For Hasbro, there is only room for one Bumblebee on toy store shelves and that’s theirs. With a solo ‘Bumblebee’ movie due in theaters next year, they want a monopoly on yellow and black action toys and are suing Mattel over the rights to the name, seeking to stop Mattel from selling playthings based on the DC Comics character of the same name, who is part of the DC Super Hero Girls initiative. Hasbro seems particularly rankled over a LEGO set that features DC’s character, as they themselves have a building block set featuring their Robot In Disguise.
Hasbro applied to trademark the name Bumblebee on July 15, 2015, after Mattel announced the DC Super Hero Girls line, and the trademark was registered on Dec. 22, 2015 after the toys hit retailers.
While more people are familiar with the mute yellow Autobot, the DC Comics character in question is several years older. The superhero Bumblebee, real name Karen Beecher, premiered in 1977’s ‘Teen Titans’ #48. She was DC’s first African American female hero. Hasbro’s Transformers didn’t arrive in the U.S. until 1984.
But DC’s Bumblebee wasn’t made into a toy until 2004, after she was featured on the ‘Teen Titans’ cartoon and included in the accompanying toy line. This was during a period of time when Transformers weren’t particularly popular. By the time the live action ‘Transformers’ movies renewed interest in the robots, the Teen Titans toys and cartoon had been cancelled, so there was no overlap.
But now there is. With a solo ‘Bumblebee’ movie coming out on December 21, 2018, Hasbro is planning to create an accompanying line of toys and to license the brand to other products. But beginning in 2015, Mattel and DC launched the DC Super Hero Girls toy line and included their Bumblebee as one of the core characters. Not only has Mattel issued a Bumblebee 12″ fashion doll and a 6″ action figure, but there have been Bumblebee dress-up costumes, a LEGO set, and the character has appeared on all manner of licensed goods like books, bedding/decor, clothing, posters, hygienic items and more. There is also an accompanying animated series accessible on Youtube and on DVD. An ongoing series premieres on the Cartoon Network next year.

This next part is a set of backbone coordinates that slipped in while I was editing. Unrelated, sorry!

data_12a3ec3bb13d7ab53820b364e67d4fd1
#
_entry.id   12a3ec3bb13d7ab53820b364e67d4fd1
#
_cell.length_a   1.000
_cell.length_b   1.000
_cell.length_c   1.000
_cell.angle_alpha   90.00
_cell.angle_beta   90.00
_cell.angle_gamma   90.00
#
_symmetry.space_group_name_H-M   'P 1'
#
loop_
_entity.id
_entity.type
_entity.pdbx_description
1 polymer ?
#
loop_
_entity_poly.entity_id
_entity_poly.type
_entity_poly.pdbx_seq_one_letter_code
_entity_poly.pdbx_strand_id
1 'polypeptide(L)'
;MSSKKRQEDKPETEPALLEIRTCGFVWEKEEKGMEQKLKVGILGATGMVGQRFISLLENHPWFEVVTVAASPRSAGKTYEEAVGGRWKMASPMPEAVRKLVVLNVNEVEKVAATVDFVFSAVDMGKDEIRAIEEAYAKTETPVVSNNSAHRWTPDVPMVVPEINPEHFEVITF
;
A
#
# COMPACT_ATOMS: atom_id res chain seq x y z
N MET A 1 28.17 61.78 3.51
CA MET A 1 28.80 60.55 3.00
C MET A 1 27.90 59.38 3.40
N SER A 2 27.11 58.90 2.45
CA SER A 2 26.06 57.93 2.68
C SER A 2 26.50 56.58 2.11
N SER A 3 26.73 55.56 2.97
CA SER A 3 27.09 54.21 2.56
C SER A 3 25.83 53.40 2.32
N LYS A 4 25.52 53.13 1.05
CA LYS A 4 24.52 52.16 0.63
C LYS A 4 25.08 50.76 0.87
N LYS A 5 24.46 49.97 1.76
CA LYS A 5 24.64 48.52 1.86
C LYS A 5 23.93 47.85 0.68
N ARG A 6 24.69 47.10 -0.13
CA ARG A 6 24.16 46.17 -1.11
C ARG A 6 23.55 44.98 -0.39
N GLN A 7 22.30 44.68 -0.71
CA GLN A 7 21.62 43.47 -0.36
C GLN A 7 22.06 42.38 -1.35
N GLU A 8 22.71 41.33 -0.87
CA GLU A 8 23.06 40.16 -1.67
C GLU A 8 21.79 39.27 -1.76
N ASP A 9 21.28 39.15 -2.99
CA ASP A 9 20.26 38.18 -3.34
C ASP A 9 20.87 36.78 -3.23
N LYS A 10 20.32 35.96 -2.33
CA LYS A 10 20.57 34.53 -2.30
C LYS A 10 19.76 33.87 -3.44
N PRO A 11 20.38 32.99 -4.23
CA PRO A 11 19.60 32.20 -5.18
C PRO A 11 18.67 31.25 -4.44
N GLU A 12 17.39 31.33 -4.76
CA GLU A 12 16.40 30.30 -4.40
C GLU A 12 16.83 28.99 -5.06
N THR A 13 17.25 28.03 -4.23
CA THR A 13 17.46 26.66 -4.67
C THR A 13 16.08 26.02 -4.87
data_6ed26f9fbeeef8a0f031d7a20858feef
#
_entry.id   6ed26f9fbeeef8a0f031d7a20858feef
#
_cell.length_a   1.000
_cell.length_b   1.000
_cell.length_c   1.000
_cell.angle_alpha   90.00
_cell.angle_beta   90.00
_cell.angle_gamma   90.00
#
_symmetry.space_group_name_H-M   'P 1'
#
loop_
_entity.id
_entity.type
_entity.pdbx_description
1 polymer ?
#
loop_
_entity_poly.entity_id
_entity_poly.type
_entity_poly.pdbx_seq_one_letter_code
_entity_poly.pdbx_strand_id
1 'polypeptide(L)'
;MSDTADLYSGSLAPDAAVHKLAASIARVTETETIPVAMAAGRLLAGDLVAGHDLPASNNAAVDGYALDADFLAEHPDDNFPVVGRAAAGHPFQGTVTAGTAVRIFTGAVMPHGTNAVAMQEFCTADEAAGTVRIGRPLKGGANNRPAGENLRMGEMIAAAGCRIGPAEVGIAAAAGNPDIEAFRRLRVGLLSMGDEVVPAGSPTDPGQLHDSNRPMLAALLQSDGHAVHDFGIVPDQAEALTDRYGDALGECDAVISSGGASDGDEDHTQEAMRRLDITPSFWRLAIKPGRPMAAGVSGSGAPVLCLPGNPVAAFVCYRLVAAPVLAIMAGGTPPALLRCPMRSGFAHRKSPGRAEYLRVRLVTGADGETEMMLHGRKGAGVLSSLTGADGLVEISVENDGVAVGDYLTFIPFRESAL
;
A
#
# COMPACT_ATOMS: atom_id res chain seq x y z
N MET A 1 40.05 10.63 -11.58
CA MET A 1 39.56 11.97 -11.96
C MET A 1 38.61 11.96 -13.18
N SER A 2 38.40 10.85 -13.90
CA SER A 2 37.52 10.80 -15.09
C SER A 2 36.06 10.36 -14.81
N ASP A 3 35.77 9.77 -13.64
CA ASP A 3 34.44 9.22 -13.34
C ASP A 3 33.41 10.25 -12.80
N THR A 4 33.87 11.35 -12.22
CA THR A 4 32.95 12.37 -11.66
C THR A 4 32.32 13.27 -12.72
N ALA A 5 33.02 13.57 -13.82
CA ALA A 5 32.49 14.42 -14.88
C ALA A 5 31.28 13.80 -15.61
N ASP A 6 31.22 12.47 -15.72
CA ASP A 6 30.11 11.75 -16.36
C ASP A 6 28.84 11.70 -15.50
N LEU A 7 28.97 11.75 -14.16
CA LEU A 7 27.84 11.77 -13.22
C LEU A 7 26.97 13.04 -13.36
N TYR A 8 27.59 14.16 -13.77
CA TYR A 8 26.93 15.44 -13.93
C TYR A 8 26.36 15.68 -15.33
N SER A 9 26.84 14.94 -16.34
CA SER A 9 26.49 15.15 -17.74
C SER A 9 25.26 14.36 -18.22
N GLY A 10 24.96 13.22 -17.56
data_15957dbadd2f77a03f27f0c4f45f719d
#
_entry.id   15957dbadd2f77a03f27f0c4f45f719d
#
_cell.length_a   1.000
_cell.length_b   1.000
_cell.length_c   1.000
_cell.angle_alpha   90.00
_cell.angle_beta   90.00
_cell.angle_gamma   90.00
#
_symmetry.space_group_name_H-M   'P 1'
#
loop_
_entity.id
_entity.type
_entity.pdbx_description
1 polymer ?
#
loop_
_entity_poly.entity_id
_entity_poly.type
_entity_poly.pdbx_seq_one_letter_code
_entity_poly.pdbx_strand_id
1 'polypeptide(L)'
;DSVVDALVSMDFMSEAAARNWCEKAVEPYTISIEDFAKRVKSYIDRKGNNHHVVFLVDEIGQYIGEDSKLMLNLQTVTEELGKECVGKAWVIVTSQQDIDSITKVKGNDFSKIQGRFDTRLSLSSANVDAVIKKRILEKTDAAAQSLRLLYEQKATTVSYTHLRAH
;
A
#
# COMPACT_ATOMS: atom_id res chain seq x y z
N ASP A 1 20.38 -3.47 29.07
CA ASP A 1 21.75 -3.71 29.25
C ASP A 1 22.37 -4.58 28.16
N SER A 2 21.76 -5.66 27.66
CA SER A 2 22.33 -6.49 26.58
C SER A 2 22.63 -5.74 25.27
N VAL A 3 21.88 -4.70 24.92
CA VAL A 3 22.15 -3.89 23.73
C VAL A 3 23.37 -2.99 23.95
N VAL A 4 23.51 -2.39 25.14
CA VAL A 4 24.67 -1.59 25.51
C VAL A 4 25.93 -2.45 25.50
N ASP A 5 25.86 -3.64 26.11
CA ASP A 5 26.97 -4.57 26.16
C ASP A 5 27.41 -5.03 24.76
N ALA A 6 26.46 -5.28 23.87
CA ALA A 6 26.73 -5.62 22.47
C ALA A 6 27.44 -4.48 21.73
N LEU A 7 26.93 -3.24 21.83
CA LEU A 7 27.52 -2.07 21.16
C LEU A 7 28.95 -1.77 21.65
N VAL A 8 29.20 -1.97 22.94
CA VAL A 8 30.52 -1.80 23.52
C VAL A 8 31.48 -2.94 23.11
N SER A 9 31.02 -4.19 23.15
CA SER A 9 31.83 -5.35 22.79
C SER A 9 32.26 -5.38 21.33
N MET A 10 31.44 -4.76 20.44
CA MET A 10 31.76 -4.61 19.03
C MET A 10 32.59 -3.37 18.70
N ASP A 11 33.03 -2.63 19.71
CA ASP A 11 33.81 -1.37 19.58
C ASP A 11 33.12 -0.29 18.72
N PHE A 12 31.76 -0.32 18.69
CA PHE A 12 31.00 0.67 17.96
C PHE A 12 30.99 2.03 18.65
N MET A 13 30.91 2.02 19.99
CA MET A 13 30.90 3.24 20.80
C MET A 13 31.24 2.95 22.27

According to Hasbro’s lawsuit:
“Defendants’ and/or their licensees’ use of the Accused Mark is likely to cause consumers mistakenly to believe that the Accused Goods emanate from or are otherwise associated with Hasbro. Such improper use of the Accused Mark by Defendants and/or their licensees is likely to cause confusion, mistake and/or deception among the public as to the source of the Accused Goods.”
It’s unlikely even the most clueless adults will get a transforming vehicle/robot mixed up with a fashion doll. It seems that the main source of contention is the building block toys. If that’s the case, it shouldn’t be too hard for Mattel to simply not use Bumblebee in that set, since she has already appeared in it. But if Hasbro wants them to stop using the character entirely, that could be problematic since she is the only African American character in the line.
Can Hasbro really claim the fairly generic name “Bumblebee?” We’ll let you know how this turns out.